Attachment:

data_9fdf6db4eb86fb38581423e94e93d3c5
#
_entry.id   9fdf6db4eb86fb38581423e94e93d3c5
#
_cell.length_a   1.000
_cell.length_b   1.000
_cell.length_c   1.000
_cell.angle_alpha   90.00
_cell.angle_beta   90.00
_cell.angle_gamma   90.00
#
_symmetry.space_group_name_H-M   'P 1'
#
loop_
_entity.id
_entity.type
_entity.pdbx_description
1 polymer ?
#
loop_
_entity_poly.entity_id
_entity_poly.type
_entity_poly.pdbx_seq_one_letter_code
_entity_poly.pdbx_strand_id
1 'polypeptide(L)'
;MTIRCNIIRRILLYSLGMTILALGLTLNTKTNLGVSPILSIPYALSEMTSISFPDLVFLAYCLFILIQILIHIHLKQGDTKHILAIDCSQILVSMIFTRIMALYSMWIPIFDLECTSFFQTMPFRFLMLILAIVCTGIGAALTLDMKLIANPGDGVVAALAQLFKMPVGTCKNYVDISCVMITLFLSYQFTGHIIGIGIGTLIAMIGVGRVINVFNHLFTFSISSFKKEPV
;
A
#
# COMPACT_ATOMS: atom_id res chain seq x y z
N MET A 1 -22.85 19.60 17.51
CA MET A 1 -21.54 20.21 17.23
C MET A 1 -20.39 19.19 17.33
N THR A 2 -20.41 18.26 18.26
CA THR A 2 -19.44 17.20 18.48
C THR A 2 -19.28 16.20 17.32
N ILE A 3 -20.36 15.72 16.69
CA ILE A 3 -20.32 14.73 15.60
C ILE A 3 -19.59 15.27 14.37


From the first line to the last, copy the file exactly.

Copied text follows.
data_9fdf6db4eb86fb38581423e94e93d3c5
#
_entry.id   9fdf6db4eb86fb38581423e94e93d3c5
#
_cell.length_a   1.000
_cell.length_b   1.000
_cell.length_c   1.000
_cell.angle_alpha   90.00
_cell.angle_beta   90.00
_cell.angle_gamma   90.00
#
_symmetry.space_group_name_H-M   'P 1'
#
loop_
_entity.id
_entity.type
_entity.pdbx_description
1 polymer ?
#
loop_
_entity_poly.entity_id
_entity_poly.type
_entity_poly.pdbx_seq_one_letter_code
_entity_poly.pdbx_strand_id
1 'polypeptide(L)'
;MTIRCNIIRRILLYSLGMTILALGLTLNTKTNLGVSPILSIPYALSEMTSISFPDLVFLAYCLFILIQILIHIHLKQGDTKHILAIDCSQILVSMIFTRIMALYSMWIPIFDLECTSFFQTMPFRFLMLILAIVCTGIGAALTLDMKLIANPGDGVVAALAQLFKMPVGTCKNYVDISCVMITLFLSYQFTGHIIGIGIGTLIAMIGVGRVINVFNHLFTFSISSFKKEPV
;
A
#
# COMPACT_ATOMS: atom_id res chain seq x y z
N MET A 1 -22.85 19.60 17.51
CA MET A 1 -21.54 20.21 17.23
C MET A 1 -20.39 19.19 17.33
N THR A 2 -20.41 18.26 18.26
CA THR A 2 -19.44 17.20 18.48
C THR A 2 -19.28 16.20 17.32
N ILE A 3 -20.36 15.72 16.69
CA ILE A 3 -20.32 14.73 15.60
C ILE A 3 -19.59 15.27 14.37